March 20, 1997

I write this post every year. Every year a detail gets sharper, another one fades away. Memoirs are like that.
Last year’s post  was better than this year’s. More poetic.

Here’s this year’s anyway.

Fifteen years ago today, I knew everything I know today. In one way, at least.

You did, too. I know it.

The story we tell is that we met in a class, Confucius to Zen. You copied off my notes, were intrigued by my blue, then pink, then red hair. That’s the story, too. But the story story is that our ragtag group of friends, two groups of friends with some overlap, like there is when you’re 19, went to the annual screening of a porno, one of those stupid campus traditions. You and I, independently, decided at the door we’d rather not.

And so we saw each other. We’d been making circles for weeks, going out of our way to catch glimpses of each other, and now we made a straight line. It was so cold. We walked around outside for hours. I remember telling you how obsessed I was with JD Salinger’s Glass family. You hadn’t read the books, then, but that wasn’t a deal breaker for me, it just meant I could ramble on and on about Franny and Zooey and Seymour and all the rest. You listened. And that set up the pattern, right there, that first night. Ramble ramble ramble—–>patient listening.

It was a Thursday, we had class in the morning, but we walked and talked and then we went to my room and we’ve never been apart since.


We joked about it even that very first week: how we couldn’t wait until time passed and everyone could see what we saw. The strange thing is, what did we see, then? We’ve become so much more alike since. When I think of us then, all we really had in common was a sensibility. That was more than enough. A shared sensibility will take you everywhere, it turns out. I guess you could say we got married that day, March 20, 1997. As married as we’ll ever need to get, in that I took your heart and you took mine and everything since has just been details.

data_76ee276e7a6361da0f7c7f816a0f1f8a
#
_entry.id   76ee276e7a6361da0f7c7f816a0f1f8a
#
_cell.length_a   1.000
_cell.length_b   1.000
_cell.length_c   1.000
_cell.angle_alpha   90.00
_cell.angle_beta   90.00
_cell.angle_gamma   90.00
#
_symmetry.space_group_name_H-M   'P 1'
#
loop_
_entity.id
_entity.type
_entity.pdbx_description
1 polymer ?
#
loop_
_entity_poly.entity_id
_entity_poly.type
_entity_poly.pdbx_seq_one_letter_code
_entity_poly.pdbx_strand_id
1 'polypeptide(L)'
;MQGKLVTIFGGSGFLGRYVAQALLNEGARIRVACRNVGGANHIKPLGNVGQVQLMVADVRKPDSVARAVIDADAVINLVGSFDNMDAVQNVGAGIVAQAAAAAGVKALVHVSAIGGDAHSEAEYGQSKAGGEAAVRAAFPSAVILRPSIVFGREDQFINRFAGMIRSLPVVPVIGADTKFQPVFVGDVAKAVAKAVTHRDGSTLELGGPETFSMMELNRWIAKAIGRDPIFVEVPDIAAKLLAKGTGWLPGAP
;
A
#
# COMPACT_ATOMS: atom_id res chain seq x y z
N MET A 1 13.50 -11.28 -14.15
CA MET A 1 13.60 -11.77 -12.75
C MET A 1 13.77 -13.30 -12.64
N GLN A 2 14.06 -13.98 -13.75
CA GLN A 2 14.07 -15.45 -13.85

Rings made me feel stifled and aren’t your style. We didn’t have religions or overbearing families, and we never wanted religion or a family of our own, so we had then what we have now: ourselves, and our words.

All I’ve ever wanted, really, and more than I ever thought I’d get.

And later, way later, when I got to feeling really stifled—we were 19!—we talked about it, made guidelines, and it was OK. We still talk about how to make it work, all the time. I always figured I’d be a grand loner, so we’ve made big giant spaces for me to be alone when I have to be. We figure it out as we go, as you do.

We’ve had long conversations about what to call us to others, but they were practical on my part and idle talk on yours, because you’ve always only ever introduced me one way: “This is Lagusta.” Once I asked you why, and you said, “Let them think what they want, who cares? You’re my Lagusta.”

When we’d been together six months, I gave you a present: a box of candy, with tiny stickers on each piece with a date and an activity: “Lilac Festival.” “Thai Food.” “Pregnancy Scare.” We started celebrating ourselves early—big giant birthday celebrations, sweet anniversary dinners—and we’ve never stopped. When you don’t celebrate readymade holidays, you’ve got to make the most of what you decide is important. Like today.